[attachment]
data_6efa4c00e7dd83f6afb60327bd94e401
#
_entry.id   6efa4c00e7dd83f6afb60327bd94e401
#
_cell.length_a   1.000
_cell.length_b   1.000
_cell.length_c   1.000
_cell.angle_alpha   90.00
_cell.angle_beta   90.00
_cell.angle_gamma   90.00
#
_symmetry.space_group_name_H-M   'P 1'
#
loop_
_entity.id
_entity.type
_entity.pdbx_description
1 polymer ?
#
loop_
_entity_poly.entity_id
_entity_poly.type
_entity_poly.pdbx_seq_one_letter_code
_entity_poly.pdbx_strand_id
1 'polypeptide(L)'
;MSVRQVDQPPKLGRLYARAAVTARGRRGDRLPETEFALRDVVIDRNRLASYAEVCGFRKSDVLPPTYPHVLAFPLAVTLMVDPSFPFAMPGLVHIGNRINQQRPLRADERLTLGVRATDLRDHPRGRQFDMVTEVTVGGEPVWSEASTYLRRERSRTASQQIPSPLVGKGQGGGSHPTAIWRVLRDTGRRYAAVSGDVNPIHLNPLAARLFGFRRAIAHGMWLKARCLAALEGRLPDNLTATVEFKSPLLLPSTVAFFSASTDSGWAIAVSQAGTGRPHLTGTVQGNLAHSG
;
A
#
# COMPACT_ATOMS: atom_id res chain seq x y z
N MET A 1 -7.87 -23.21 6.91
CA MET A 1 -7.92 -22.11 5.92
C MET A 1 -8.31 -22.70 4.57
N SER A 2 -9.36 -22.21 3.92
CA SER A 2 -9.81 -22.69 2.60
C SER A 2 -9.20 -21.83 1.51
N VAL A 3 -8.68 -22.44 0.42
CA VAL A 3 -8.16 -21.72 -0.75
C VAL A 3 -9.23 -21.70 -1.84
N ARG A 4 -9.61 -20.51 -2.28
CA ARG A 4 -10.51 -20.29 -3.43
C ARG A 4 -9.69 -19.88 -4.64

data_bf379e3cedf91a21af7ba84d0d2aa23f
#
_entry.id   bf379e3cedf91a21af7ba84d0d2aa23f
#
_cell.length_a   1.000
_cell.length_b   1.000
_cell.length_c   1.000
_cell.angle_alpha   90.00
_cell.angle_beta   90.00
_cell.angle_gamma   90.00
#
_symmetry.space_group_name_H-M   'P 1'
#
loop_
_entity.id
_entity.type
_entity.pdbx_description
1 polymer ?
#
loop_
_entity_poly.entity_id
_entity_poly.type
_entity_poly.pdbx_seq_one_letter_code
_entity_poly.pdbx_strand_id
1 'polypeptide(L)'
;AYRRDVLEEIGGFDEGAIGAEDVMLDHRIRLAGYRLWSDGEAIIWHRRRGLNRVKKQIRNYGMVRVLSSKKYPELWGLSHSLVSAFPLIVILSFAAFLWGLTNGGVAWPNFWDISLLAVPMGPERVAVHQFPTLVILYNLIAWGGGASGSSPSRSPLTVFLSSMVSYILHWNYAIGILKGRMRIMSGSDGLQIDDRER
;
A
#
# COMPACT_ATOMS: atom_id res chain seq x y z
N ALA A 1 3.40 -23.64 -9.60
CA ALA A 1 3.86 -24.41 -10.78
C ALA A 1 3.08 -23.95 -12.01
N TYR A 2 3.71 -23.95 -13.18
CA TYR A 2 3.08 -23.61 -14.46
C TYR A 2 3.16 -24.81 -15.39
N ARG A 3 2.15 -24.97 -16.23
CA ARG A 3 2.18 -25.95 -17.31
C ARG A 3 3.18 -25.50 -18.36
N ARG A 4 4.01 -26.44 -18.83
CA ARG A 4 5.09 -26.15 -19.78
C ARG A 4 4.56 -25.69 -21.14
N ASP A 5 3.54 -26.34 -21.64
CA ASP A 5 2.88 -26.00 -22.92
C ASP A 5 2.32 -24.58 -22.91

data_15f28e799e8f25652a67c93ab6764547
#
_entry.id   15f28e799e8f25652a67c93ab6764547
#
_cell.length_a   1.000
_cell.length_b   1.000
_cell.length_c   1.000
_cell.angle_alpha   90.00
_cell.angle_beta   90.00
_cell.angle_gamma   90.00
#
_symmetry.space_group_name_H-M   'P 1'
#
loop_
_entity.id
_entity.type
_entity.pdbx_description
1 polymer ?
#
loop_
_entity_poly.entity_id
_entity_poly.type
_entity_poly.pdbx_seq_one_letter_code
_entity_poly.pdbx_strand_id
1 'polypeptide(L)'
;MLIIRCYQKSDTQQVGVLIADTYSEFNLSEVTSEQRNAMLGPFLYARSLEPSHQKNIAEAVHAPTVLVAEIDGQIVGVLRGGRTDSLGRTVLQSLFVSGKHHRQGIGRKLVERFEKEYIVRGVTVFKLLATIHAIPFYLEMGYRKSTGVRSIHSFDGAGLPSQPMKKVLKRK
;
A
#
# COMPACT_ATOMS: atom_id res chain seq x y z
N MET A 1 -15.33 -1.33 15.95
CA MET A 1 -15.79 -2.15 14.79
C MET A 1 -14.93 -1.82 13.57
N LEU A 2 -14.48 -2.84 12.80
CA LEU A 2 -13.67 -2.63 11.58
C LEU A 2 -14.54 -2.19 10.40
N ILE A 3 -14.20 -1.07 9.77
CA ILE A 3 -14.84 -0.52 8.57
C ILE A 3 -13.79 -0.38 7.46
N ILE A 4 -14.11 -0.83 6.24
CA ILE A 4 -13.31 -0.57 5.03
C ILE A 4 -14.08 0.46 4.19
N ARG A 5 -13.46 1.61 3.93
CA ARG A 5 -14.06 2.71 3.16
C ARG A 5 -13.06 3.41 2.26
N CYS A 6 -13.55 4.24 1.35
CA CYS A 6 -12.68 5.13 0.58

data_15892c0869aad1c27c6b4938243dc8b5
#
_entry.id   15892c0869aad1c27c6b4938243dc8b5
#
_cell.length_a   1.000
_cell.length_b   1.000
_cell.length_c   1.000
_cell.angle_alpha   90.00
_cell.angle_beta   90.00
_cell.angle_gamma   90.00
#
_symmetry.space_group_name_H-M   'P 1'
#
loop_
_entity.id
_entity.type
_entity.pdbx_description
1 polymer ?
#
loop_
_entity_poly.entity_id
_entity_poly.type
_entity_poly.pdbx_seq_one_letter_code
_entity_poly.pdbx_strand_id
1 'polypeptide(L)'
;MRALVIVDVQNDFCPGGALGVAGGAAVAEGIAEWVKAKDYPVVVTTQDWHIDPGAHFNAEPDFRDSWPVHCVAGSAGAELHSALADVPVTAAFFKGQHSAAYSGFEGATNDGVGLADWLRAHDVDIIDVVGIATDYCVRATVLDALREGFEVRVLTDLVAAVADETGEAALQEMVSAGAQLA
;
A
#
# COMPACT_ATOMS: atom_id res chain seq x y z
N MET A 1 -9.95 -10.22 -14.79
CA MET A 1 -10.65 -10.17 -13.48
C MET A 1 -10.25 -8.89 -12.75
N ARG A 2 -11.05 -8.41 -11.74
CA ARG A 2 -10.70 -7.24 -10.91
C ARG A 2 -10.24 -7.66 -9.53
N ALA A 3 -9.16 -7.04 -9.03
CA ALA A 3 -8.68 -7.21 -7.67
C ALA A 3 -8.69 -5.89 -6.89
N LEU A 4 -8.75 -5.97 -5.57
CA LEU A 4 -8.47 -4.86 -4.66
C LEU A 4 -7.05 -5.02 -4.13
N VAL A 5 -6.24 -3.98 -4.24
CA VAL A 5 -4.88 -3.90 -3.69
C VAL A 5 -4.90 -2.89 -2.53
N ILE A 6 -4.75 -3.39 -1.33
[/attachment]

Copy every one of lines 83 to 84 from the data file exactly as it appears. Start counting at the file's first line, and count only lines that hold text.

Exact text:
CA ARG A 4 5.09 -26.15 -19.78
C ARG A 4 4.56 -25.69 -21.14